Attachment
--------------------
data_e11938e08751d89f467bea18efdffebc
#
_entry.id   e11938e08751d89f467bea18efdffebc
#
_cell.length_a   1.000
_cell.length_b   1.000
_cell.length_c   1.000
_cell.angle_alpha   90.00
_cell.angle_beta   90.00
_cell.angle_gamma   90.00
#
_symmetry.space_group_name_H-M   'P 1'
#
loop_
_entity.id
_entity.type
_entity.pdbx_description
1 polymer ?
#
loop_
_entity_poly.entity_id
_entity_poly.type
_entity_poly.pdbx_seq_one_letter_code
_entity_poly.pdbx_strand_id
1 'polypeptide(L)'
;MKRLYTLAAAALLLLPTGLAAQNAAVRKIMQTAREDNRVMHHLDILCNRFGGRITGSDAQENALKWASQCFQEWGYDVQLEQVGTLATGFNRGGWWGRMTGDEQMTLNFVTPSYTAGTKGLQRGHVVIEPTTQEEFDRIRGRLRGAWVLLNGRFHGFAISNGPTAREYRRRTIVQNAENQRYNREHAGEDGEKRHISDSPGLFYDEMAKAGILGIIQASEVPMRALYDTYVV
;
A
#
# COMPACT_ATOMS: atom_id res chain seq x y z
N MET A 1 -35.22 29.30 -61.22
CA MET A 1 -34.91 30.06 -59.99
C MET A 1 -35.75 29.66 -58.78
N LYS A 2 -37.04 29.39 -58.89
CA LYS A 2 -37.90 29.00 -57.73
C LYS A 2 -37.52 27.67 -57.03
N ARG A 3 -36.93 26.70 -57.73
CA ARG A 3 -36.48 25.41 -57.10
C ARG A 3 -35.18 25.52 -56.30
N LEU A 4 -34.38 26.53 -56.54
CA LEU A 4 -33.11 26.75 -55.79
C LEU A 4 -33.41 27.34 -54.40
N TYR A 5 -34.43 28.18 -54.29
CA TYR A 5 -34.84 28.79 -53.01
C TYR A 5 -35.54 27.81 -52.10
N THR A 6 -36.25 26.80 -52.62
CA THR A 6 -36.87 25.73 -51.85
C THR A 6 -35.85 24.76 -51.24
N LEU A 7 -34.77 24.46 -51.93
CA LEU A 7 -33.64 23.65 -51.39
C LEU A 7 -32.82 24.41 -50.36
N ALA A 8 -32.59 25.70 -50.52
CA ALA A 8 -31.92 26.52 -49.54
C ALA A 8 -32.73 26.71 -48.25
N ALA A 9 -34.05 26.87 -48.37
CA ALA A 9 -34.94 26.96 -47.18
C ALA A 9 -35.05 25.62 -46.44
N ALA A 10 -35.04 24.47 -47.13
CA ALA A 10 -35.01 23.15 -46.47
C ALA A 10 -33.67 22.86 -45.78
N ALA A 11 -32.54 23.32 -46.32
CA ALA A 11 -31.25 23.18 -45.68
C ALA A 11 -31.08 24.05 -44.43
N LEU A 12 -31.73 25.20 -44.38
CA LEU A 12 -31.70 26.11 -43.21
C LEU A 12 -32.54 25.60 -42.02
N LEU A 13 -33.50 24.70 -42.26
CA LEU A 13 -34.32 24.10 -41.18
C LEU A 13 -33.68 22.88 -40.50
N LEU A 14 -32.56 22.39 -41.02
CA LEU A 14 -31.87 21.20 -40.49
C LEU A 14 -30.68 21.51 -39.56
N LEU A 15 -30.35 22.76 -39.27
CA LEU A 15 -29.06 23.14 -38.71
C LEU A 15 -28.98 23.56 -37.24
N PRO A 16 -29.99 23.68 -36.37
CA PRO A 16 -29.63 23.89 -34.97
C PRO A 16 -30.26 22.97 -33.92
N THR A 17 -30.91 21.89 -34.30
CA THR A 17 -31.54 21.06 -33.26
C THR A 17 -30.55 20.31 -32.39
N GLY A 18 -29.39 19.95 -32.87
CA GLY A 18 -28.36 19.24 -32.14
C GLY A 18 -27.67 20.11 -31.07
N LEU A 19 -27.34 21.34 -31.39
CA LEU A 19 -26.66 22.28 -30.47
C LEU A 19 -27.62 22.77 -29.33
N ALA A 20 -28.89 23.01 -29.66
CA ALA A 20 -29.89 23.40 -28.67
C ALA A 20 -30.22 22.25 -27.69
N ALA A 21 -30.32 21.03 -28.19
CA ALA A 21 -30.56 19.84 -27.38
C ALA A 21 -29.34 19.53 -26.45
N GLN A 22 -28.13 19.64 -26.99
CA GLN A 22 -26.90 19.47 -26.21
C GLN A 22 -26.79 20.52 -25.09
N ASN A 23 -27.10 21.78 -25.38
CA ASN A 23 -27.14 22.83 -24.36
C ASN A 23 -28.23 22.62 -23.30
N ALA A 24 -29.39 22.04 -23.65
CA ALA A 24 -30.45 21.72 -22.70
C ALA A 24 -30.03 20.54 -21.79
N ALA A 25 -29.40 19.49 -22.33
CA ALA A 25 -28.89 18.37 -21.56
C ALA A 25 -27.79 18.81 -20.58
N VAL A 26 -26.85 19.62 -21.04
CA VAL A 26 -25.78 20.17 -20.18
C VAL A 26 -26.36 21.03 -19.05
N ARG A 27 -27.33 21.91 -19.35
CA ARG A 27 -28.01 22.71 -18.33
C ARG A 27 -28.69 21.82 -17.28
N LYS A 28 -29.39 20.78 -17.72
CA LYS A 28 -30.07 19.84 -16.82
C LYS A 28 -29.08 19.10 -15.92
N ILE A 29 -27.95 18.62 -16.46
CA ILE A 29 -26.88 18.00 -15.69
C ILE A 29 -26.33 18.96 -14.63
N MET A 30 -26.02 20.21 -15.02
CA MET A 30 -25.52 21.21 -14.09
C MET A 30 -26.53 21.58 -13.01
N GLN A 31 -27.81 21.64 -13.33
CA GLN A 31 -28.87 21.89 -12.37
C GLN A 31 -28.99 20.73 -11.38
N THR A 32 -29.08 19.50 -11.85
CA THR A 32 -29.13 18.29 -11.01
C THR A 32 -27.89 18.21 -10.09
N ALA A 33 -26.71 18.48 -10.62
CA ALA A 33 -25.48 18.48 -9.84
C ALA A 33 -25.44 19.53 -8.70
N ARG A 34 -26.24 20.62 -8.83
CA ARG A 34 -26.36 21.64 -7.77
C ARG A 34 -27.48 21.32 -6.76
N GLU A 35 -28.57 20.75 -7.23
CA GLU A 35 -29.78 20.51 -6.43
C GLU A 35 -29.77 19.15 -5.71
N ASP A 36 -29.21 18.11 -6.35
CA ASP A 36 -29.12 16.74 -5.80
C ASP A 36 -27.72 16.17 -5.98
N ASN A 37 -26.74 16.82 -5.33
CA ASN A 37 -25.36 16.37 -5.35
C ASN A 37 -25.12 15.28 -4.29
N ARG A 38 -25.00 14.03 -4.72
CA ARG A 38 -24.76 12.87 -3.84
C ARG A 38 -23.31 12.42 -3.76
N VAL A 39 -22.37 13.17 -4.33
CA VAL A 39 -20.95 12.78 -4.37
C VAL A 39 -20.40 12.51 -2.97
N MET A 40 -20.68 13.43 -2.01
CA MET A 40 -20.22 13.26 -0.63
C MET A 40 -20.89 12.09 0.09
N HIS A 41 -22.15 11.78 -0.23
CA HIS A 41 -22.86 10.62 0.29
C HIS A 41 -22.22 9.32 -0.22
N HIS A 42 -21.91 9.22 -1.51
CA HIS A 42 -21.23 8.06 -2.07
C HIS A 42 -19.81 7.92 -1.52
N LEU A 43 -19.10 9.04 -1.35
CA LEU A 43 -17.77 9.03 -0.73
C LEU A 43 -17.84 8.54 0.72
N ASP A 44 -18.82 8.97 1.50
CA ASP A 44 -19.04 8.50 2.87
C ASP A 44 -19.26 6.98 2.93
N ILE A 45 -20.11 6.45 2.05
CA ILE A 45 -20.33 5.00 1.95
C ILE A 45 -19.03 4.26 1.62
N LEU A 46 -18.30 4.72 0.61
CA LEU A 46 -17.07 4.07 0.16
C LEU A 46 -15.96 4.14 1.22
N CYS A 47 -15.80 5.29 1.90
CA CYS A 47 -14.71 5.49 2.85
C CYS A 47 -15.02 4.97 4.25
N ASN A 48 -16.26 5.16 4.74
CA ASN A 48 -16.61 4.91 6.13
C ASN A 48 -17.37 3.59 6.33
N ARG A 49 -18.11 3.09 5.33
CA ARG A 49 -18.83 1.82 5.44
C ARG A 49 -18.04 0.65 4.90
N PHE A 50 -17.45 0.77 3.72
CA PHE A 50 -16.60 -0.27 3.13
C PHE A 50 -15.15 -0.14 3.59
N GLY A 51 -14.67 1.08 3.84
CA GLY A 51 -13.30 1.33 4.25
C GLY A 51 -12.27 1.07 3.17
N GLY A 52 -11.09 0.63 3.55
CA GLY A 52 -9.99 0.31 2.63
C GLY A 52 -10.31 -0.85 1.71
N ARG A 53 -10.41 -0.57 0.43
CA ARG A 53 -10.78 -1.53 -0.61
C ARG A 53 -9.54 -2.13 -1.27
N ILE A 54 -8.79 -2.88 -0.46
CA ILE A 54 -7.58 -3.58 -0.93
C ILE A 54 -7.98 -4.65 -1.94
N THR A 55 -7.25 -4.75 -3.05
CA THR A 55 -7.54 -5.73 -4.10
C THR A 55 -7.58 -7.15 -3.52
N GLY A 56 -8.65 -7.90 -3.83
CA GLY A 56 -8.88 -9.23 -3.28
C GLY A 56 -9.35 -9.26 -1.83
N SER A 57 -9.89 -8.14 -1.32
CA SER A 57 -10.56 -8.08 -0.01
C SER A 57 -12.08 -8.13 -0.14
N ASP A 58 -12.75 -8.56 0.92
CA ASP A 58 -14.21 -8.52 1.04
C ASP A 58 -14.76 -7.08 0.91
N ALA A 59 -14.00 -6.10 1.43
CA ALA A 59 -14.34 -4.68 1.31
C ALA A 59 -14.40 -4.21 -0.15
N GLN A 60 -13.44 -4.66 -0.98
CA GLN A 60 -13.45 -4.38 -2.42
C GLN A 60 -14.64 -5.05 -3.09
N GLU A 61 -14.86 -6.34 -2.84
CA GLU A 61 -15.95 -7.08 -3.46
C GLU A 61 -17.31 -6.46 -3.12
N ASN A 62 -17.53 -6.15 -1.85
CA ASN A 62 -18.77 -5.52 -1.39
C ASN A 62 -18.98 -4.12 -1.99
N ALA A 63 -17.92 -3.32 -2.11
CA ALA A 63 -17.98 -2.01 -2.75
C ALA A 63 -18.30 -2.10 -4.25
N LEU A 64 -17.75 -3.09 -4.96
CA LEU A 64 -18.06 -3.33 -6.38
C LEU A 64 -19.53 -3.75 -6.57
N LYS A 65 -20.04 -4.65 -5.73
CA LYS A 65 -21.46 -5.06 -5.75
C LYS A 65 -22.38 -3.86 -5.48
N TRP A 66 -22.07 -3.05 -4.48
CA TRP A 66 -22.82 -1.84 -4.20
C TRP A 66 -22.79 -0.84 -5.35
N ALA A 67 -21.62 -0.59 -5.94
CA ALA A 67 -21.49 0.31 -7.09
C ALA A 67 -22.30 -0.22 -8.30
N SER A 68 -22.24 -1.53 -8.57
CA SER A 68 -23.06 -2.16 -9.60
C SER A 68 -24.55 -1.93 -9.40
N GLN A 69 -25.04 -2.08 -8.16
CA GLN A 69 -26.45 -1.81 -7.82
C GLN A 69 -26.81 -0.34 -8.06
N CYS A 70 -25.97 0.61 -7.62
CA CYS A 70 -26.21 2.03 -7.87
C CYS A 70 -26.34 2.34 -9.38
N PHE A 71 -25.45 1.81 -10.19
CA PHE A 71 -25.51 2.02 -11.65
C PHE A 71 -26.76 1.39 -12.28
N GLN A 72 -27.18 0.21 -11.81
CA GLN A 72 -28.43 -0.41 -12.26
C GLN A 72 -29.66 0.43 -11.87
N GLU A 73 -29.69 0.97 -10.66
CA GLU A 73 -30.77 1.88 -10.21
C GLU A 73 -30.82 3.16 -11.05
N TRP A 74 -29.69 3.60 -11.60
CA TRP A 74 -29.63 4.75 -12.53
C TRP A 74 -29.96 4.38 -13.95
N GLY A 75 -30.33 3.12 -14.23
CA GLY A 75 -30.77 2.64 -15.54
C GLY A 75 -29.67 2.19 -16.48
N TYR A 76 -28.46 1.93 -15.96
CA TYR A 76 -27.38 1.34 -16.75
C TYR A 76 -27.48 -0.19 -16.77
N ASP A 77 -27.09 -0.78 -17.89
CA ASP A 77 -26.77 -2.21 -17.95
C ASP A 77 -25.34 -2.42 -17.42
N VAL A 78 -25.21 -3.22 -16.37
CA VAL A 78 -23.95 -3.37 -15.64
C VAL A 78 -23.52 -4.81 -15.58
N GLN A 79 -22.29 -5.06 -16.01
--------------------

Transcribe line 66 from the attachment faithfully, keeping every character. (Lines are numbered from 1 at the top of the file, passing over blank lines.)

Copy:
C LEU A 12 -32.54 25.60 -42.02